Public Enterprises in Argentina
I read with great interest the article “Determinants of Public Enterprise Performance”(F/nance & Development, December 1987) by Messrs. Mahmood A. Ayub and Sven O. Hegstad. The authors indicate that the reasons why public industrial enterprises in general perform less well than their private counterparts include: the fact that public directors have no financial stake in the business;easy access to government finance; political opposition to payroll cuts; delays in the decision-making process; and three other important factors, namely, the competitive environment, financial and managerial autonomy, and accountability.
I generally agree with the arguments set forth, although the experience of my country, Argentina, is that political and trade union factors have had the greatest influence on the very poor performance of public enterprises. The decline has reached the point where, in addition to their management problems, the government-owned companies are providing increasingly unsatisfactory service.
Fortunately, myths such as “national sovereignty,” and the need to “control the country’s strategic enterprises” which then turned out to be all of them, and the tendency to call anyone who tries to make radical changes in these enterprises a “traitor to the country,” are gradually disappearing. For the first time in many years, Argentine public opinion is moving away from favoring government control toward embracing private ownership.
However, the trade union and political interests will put up a long, hard fight in this regard, and I therefore believe that, for a time at least, they will continue to be the principal determinants of public enterprise performance in Argentina.
Raul Angel Rodriguez Buenos Aires, Argentina
… and in Cameroon
I read with great interest the article by Mahmood A. Ayub and Sven O. Hegstad entitled “Determinants of Public Enterprise Performance” (Finance & Development, December 1987). On the whole I share the views developed by the authors. In Cameroon, for example, the rice production company, SEMRY, which is located in Yagoua, is experiencing serious difficulties because of the competitive environment. With a production cost of approximately CFAF 180 (CFAF 1 = F 0.02), it is unable to sell its output, despite the quotas placed on importers of rice from Pakistan. Tons of rice are stored in the warehouses—supposedly awaiting export to nearby Nigeria. Because economies of scale are unlikely at the present time (excess staff, exorbitant benefits for employees etc.), SEMRY and many other public enterprises in Cameroon will undoubtedly be saved the new stabilization tax just imposed by the Government.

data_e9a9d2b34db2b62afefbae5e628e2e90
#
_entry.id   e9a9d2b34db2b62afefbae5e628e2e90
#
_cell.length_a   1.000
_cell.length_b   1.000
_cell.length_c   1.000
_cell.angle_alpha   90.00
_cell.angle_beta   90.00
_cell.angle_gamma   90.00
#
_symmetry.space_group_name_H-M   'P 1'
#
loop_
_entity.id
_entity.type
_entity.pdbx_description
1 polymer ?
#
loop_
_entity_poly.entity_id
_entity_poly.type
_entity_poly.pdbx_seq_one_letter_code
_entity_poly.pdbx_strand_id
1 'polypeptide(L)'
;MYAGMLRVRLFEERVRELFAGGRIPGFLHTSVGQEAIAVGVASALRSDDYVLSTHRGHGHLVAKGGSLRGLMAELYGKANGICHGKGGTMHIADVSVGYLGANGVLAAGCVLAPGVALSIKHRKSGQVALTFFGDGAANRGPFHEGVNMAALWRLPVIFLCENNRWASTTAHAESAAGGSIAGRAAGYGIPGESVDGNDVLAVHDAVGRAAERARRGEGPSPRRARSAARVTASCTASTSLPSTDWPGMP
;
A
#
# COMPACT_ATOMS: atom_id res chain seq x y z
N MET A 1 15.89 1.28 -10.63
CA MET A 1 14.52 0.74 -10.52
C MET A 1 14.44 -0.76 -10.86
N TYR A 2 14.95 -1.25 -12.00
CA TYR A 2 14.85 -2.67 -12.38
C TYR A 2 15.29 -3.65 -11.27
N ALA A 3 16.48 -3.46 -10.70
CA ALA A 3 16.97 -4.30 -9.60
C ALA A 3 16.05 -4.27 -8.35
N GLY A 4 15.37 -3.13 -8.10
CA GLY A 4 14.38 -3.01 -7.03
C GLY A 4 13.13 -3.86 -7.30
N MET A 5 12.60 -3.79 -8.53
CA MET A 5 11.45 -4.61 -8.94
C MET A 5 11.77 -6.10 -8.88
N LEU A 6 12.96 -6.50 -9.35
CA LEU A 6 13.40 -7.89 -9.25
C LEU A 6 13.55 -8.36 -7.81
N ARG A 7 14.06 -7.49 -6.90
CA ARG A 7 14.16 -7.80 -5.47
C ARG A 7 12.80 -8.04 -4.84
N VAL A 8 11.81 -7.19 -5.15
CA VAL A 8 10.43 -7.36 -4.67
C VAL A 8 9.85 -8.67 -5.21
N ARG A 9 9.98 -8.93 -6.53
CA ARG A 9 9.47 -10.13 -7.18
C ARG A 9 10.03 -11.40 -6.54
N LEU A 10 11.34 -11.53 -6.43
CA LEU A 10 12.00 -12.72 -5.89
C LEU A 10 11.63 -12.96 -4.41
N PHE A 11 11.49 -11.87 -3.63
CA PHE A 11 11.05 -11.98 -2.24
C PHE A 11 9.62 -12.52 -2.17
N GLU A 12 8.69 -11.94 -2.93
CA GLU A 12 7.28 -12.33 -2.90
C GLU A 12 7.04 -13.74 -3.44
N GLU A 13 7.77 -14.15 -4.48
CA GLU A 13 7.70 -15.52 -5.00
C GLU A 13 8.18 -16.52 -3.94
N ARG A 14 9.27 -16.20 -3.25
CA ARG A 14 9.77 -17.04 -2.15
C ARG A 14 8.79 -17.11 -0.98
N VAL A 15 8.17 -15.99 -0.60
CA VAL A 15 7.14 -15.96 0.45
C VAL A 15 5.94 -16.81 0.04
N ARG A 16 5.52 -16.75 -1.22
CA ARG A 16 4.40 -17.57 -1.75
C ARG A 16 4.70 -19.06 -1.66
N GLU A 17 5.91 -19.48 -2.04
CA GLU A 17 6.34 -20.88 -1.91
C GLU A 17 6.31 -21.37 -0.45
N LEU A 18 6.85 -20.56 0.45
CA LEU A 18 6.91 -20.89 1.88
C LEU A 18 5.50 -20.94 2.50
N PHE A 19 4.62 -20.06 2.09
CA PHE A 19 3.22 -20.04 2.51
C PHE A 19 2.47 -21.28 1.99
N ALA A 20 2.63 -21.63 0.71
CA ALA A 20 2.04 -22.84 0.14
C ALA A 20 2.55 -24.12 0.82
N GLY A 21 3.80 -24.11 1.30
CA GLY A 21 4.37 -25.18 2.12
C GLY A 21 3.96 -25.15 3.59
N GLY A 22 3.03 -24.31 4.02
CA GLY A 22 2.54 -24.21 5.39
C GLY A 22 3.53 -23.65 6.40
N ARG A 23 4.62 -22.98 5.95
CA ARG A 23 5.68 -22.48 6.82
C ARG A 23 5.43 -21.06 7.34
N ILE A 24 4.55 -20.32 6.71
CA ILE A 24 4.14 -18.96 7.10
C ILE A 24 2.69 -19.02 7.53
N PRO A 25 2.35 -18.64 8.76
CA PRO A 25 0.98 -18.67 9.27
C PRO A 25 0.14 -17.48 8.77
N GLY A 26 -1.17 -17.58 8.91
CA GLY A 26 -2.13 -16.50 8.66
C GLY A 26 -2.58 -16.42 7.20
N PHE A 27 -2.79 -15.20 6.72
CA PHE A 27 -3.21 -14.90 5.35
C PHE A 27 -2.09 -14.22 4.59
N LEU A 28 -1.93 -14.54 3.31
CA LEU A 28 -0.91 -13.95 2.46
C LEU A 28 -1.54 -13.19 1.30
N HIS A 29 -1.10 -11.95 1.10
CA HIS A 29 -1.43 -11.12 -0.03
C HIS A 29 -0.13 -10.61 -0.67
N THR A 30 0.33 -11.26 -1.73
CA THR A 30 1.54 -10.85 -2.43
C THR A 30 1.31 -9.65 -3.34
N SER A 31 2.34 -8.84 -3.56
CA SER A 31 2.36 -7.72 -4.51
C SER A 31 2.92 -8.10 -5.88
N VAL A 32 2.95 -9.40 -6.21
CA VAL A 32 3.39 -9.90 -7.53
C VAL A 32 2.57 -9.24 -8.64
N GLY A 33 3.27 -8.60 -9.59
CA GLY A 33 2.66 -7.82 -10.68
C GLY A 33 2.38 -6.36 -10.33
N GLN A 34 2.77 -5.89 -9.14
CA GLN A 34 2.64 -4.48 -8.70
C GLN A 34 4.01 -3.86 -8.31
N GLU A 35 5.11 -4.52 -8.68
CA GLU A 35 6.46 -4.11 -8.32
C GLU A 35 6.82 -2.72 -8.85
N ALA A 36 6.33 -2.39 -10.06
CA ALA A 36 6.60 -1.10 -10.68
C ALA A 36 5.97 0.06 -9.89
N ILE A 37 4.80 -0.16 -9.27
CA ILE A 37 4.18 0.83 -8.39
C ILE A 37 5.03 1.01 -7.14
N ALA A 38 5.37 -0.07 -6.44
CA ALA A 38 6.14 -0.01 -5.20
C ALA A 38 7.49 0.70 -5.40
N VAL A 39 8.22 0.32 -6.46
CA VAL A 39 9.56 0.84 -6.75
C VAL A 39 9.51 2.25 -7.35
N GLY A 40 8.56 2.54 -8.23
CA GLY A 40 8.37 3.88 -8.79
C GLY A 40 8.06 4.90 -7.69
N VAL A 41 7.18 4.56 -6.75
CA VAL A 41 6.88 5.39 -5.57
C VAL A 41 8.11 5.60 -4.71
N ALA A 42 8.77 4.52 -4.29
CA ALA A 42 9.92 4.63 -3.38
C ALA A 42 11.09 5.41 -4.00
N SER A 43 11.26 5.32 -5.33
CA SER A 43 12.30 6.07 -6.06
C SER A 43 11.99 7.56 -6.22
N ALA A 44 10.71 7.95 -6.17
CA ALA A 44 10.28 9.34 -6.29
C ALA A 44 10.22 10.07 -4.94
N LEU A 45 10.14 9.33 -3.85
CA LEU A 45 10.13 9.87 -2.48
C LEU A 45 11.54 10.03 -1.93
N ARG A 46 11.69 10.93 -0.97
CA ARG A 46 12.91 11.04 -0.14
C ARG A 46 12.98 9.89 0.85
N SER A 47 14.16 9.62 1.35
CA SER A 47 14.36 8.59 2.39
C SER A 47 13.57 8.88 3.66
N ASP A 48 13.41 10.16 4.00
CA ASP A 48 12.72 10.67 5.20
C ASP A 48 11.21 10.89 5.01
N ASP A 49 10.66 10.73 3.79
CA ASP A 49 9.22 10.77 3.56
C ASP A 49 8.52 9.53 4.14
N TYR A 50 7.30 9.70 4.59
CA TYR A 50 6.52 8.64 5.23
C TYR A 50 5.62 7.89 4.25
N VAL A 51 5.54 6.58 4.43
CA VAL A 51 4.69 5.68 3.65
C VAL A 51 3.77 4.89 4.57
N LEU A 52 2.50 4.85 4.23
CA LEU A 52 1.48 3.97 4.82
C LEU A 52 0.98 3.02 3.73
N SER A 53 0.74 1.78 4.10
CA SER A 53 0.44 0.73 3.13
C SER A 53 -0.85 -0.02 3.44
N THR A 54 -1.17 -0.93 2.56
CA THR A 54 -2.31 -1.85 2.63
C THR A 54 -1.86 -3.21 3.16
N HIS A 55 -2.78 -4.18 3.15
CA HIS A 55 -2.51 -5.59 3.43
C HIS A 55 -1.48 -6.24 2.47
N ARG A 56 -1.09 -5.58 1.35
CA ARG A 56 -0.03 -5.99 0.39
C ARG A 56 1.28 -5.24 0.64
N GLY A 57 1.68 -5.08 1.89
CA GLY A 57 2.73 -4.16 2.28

Other Cameroonian enterprises do not have SEMRY’s excuse because they operate in areas in which local competition is not very intense. This is true in particular for the seven agricultural development companies, which in 1983 recorded net losses of CFAF 6,358 million. This is true also for CAMSUCO (sugar) and CEL-LUCAM (pulp and paper), with net losses of CFAF 27,061 million and CFAF 29,401, respectively, during the same period.
As the authors have indicated, poor performance results not only from the decisions made by management (decisions that are often dictated by political considerations), but also from the impossible and contradictory tasks assigned to these companies, namely to provide revenue for the Government, to supply cheap products, and to create jobs.
Contrary to what the authors think, it is impossible to pursue social and economic objectives at the same time. In public enterprises, priority must be given to economic objectives. The most recent World Bank memorandum on Cameroon (February 1987) sheds light on the burden that the public enterprises constitute for the national economy.
Isaac Tamba Yaoundé, Cameroon
Photo credits: Photographs on pages 19, 27, 30, 33, and 38 by D. Zara; pages 5, 8, 42, and 46 by M. lannacci; and pages 14 and 22 by P. Reid-Hughes. Fund publications advertisements designed by IMF Graphics Section.
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